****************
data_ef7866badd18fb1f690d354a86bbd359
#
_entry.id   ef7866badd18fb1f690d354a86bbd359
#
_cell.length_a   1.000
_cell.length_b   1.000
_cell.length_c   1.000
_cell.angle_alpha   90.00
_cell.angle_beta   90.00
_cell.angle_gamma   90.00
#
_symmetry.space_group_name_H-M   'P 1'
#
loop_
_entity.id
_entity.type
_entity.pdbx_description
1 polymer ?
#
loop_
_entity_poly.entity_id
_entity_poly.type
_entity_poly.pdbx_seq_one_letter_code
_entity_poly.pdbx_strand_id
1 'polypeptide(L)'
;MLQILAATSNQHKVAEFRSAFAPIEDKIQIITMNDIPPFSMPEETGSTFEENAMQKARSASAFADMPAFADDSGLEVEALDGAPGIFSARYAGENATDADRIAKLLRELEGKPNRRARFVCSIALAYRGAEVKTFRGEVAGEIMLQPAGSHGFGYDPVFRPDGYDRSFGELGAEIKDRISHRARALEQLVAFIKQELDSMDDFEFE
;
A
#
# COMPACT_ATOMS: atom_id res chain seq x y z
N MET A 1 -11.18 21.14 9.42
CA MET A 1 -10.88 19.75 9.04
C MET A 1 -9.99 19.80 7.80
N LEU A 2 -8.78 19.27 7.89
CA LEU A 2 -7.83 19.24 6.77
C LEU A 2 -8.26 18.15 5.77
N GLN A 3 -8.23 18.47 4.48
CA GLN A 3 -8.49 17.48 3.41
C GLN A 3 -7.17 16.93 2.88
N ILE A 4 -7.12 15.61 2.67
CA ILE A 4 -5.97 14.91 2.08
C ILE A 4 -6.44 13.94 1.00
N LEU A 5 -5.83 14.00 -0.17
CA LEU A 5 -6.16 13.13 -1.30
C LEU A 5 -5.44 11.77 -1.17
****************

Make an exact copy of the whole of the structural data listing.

data_ef7866badd18fb1f690d354a86bbd359
#
_entry.id   ef7866badd18fb1f690d354a86bbd359
#
_cell.length_a   1.000
_cell.length_b   1.000
_cell.length_c   1.000
_cell.angle_alpha   90.00
_cell.angle_beta   90.00
_cell.angle_gamma   90.00
#
_symmetry.space_group_name_H-M   'P 1'
#
loop_
_entity.id
_entity.type
_entity.pdbx_description
1 polymer ?
#
loop_
_entity_poly.entity_id
_entity_poly.type
_entity_poly.pdbx_seq_one_letter_code
_entity_poly.pdbx_strand_id
1 'polypeptide(L)'
;MLQILAATSNQHKVAEFRSAFAPIEDKIQIITMNDIPPFSMPEETGSTFEENAMQKARSASAFADMPAFADDSGLEVEALDGAPGIFSARYAGENATDADRIAKLLRELEGKPNRRARFVCSIALAYRGAEVKTFRGEVAGEIMLQPAGSHGFGYDPVFRPDGYDRSFGELGAEIKDRISHRARALEQLVAFIKQELDSMDDFEFE
;
A
#
# COMPACT_ATOMS: atom_id res chain seq x y z
N MET A 1 -11.18 21.14 9.42
CA MET A 1 -10.88 19.75 9.04
C MET A 1 -9.99 19.80 7.80
N LEU A 2 -8.78 19.27 7.89
CA LEU A 2 -7.83 19.24 6.77
C LEU A 2 -8.26 18.15 5.77
N GLN A 3 -8.23 18.47 4.48
CA GLN A 3 -8.49 17.48 3.41
C GLN A 3 -7.17 16.93 2.88
N ILE A 4 -7.12 15.61 2.67
CA ILE A 4 -5.97 14.91 2.08
C ILE A 4 -6.44 13.94 1.00
N LEU A 5 -5.83 14.00 -0.17
CA LEU A 5 -6.16 13.13 -1.30
C LEU A 5 -5.44 11.77 -1.17